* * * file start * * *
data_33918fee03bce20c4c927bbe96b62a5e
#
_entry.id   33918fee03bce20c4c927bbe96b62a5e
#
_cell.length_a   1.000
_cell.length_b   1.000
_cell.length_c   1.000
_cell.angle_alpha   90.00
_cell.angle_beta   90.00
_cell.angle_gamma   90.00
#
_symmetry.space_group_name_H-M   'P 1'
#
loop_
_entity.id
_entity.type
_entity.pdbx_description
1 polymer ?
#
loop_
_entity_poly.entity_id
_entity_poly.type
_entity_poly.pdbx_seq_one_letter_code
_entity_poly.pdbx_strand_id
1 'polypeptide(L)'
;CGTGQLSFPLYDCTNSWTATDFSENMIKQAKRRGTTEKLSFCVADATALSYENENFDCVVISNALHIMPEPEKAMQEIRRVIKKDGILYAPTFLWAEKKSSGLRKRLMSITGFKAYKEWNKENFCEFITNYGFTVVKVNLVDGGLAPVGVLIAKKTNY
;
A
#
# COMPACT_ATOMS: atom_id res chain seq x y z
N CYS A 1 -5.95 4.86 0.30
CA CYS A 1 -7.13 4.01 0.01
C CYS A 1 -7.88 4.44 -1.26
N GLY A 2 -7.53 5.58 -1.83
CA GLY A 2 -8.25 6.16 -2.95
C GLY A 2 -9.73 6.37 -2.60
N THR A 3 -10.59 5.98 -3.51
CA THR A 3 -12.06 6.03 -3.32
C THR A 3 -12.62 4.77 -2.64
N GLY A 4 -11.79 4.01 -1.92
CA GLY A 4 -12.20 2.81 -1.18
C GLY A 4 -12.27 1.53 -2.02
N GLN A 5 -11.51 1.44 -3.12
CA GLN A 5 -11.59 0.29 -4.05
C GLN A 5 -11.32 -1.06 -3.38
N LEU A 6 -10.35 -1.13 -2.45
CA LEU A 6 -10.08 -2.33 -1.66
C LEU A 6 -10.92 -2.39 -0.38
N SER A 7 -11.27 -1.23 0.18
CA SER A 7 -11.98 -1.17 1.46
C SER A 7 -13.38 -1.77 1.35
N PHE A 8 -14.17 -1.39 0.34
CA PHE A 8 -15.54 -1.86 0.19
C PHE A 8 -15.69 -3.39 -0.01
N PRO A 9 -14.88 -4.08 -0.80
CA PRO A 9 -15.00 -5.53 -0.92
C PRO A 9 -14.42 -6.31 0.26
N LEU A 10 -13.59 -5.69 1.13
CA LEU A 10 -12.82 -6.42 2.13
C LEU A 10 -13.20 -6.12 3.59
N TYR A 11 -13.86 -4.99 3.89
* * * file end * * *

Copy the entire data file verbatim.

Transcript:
data_33918fee03bce20c4c927bbe96b62a5e
#
_entry.id   33918fee03bce20c4c927bbe96b62a5e
#
_cell.length_a   1.000
_cell.length_b   1.000
_cell.length_c   1.000
_cell.angle_alpha   90.00
_cell.angle_beta   90.00
_cell.angle_gamma   90.00
#
_symmetry.space_group_name_H-M   'P 1'
#
loop_
_entity.id
_entity.type
_entity.pdbx_description
1 polymer ?
#
loop_
_entity_poly.entity_id
_entity_poly.type
_entity_poly.pdbx_seq_one_letter_code
_entity_poly.pdbx_strand_id
1 'polypeptide(L)'
;CGTGQLSFPLYDCTNSWTATDFSENMIKQAKRRGTTEKLSFCVADATALSYENENFDCVVISNALHIMPEPEKAMQEIRRVIKKDGILYAPTFLWAEKKSSGLRKRLMSITGFKAYKEWNKENFCEFITNYGFTVVKVNLVDGGLAPVGVLIAKKTNY
;
A
#
# COMPACT_ATOMS: atom_id res chain seq x y z
N CYS A 1 -5.95 4.86 0.30
CA CYS A 1 -7.13 4.01 0.01
C CYS A 1 -7.88 4.44 -1.26
N GLY A 2 -7.53 5.58 -1.83
CA GLY A 2 -8.25 6.16 -2.95
C GLY A 2 -9.73 6.37 -2.60
N THR A 3 -10.59 5.98 -3.51
CA THR A 3 -12.06 6.03 -3.32
C THR A 3 -12.62 4.77 -2.64
N GLY A 4 -11.79 4.01 -1.92
CA GLY A 4 -12.20 2.81 -1.18
C GLY A 4 -12.27 1.53 -2.02
N GLN A 5 -11.51 1.44 -3.12
CA GLN A 5 -11.59 0.29 -4.05
C GLN A 5 -11.32 -1.06 -3.38
N LEU A 6 -10.35 -1.13 -2.45
CA LEU A 6 -10.08 -2.33 -1.66
C LEU A 6 -10.92 -2.39 -0.38
N SER A 7 -11.27 -1.23 0.18
CA SER A 7 -11.98 -1.17 1.46
C SER A 7 -13.38 -1.77 1.35
N PHE A 8 -14.17 -1.39 0.34
CA PHE A 8 -15.54 -1.86 0.19
C PHE A 8 -15.69 -3.39 -0.01
N PRO A 9 -14.88 -4.08 -0.80
CA PRO A 9 -15.00 -5.53 -0.92
C PRO A 9 -14.42 -6.31 0.26
N LEU A 10 -13.59 -5.69 1.13
CA LEU A 10 -12.82 -6.42 2.13
C LEU A 10 -13.20 -6.12 3.59
N TYR A 11 -13.86 -4.99 3.89